Donald Trump got massive bipartisan backlash last week for saying that women who have abortions should face "some form of punishment." That's not a popular idea with either anti-abortion or pro-choice activists, so his campaign had to clarify that Trump in fact believes doctors, not women, should face criminal punishment if abortion is outlawed.
Trump had trouble sticking to this narrative, however. On Saturday, Right Wing Watch reports, Trump seemed to double down on his original statement in an interview with conservative radio host Joe Pags.
Trump said that he "didn't see any big deal" about the comments at the time he made them, and bragged about how "a lot of people" thought his answer was "excellent" and a "very good answer."
Pags said he thought Chris Matthews's abortion questioning was "ridiculous," and asked Trump why he even bothered to go on MSNBC in the first place.
It was a hypothetical question. A lot of people thought my answer was excellent, by the way. There were a lot of people who thought that was a very good answer. It was a hypothetical question. I didn’t see any big deal and then all of a sudden there was somewhat of a storm. And you know, it’s interesting, this morning I’m hearing two hosts on television that were critical and they said, "We really thought his first answer was very good." Because you can’t win. "We thought it was good, what was wrong with his first answer?" And I heard a pastor, who is a fantastic pastor, saying, "Well, you know, if you think about it, his first answer is right."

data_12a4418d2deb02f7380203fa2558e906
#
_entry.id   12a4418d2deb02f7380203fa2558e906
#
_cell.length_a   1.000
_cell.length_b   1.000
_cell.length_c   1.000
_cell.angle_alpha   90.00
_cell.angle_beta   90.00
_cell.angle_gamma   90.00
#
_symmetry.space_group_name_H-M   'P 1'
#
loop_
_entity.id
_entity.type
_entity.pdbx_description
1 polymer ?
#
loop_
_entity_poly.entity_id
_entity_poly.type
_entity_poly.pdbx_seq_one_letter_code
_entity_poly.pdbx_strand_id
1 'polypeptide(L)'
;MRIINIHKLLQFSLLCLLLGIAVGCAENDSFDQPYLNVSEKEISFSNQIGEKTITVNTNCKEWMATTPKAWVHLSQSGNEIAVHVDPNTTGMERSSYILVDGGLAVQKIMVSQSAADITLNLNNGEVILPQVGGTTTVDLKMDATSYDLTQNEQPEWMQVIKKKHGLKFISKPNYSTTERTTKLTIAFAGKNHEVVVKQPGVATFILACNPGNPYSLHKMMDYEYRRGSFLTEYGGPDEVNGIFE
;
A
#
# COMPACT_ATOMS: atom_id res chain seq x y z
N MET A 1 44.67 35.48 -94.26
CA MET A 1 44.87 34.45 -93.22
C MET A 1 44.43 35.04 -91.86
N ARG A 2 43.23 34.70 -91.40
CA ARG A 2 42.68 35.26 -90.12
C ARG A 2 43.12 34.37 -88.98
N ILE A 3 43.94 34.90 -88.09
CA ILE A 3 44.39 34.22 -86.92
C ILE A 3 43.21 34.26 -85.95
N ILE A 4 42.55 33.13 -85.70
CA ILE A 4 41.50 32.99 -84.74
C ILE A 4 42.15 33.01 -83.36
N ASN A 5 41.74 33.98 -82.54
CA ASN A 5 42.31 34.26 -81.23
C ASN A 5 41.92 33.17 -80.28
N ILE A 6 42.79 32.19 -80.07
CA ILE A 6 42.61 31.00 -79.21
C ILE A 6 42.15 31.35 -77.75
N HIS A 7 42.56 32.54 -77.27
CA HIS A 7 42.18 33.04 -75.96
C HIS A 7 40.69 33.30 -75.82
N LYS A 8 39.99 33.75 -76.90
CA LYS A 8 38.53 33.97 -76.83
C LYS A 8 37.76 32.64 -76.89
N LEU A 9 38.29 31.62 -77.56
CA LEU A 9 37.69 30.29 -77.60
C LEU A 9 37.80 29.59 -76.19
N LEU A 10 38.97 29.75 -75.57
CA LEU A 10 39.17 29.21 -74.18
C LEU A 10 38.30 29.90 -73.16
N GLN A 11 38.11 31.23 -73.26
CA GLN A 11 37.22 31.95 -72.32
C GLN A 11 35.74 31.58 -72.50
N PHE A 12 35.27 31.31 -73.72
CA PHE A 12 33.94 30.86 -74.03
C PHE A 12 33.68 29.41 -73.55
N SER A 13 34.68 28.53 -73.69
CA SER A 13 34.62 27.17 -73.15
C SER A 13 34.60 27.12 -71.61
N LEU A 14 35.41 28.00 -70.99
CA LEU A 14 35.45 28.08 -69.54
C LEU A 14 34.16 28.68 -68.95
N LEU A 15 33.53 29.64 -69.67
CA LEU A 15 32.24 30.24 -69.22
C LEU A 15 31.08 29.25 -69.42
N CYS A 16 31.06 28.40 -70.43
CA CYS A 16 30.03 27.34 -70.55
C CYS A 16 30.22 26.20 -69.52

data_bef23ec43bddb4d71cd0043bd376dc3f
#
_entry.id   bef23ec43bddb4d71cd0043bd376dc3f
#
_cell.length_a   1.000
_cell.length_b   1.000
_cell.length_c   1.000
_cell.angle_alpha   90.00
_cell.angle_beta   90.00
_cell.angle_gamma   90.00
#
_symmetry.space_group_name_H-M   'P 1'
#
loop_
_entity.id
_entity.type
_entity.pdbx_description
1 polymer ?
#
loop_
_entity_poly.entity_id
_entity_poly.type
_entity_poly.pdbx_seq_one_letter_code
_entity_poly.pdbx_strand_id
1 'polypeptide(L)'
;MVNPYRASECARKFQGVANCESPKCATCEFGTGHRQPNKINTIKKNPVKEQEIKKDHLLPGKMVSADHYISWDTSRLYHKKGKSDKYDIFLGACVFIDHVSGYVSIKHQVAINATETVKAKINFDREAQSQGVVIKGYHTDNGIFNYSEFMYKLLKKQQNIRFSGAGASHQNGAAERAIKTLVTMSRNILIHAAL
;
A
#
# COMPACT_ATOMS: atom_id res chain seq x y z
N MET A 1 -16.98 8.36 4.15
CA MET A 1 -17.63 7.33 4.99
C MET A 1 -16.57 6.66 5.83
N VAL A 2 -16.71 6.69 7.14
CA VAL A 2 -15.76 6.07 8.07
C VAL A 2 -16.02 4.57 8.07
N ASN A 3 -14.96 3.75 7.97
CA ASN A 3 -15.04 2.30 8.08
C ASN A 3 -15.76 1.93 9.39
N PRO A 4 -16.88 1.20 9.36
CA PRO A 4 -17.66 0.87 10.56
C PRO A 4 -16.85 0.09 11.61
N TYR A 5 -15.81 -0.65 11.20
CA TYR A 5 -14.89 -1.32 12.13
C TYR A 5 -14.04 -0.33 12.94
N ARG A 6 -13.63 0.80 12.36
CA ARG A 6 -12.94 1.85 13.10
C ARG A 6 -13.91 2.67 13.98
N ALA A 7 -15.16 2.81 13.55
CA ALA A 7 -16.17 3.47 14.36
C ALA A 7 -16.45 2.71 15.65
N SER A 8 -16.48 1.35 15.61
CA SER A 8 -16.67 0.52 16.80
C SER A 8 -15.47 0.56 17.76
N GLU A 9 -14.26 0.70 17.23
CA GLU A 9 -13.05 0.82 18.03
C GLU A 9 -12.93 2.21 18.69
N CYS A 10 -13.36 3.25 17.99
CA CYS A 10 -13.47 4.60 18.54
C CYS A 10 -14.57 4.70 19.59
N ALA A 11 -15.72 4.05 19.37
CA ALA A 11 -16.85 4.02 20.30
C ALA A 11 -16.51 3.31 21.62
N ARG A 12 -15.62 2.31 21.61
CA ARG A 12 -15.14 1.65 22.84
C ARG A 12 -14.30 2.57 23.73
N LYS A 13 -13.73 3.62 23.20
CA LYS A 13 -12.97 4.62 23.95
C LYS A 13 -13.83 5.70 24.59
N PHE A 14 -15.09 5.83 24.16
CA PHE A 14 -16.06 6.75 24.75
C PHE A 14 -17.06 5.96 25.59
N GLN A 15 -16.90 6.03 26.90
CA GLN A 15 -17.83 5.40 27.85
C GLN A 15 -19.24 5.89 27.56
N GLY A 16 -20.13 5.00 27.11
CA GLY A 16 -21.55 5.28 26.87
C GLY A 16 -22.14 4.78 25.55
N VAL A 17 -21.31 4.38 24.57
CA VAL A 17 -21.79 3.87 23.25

Pags seemed to agree, responding that Trump's original answer was "consistent with conservatism."
A lot of conservatives vehemently disagree with Pags on this, arguing that women are "victims" of abortion and should be treated with compassion. But he's correct in the sense that anti-abortion laws passed by conservative legislators have been used to prosecute women for abortion or miscarriage in America, even if that's not their original intent.
Aside from Trump's pro-choice stance in the past, the Washington Post reported that the candidate took five different positions on abortion in three days after his original comments. This is arguably the sixth.
Trump also said Friday that "the laws are set" right now on abortion, and that "we have to leave it that way" — which angered anti-abortion advocates for the opposite reason that his initial "punishment" comment did. The campaign stepped in again after that, arguing that Trump meant the law is set "until he is president" and can nominate the right judges who will change the law.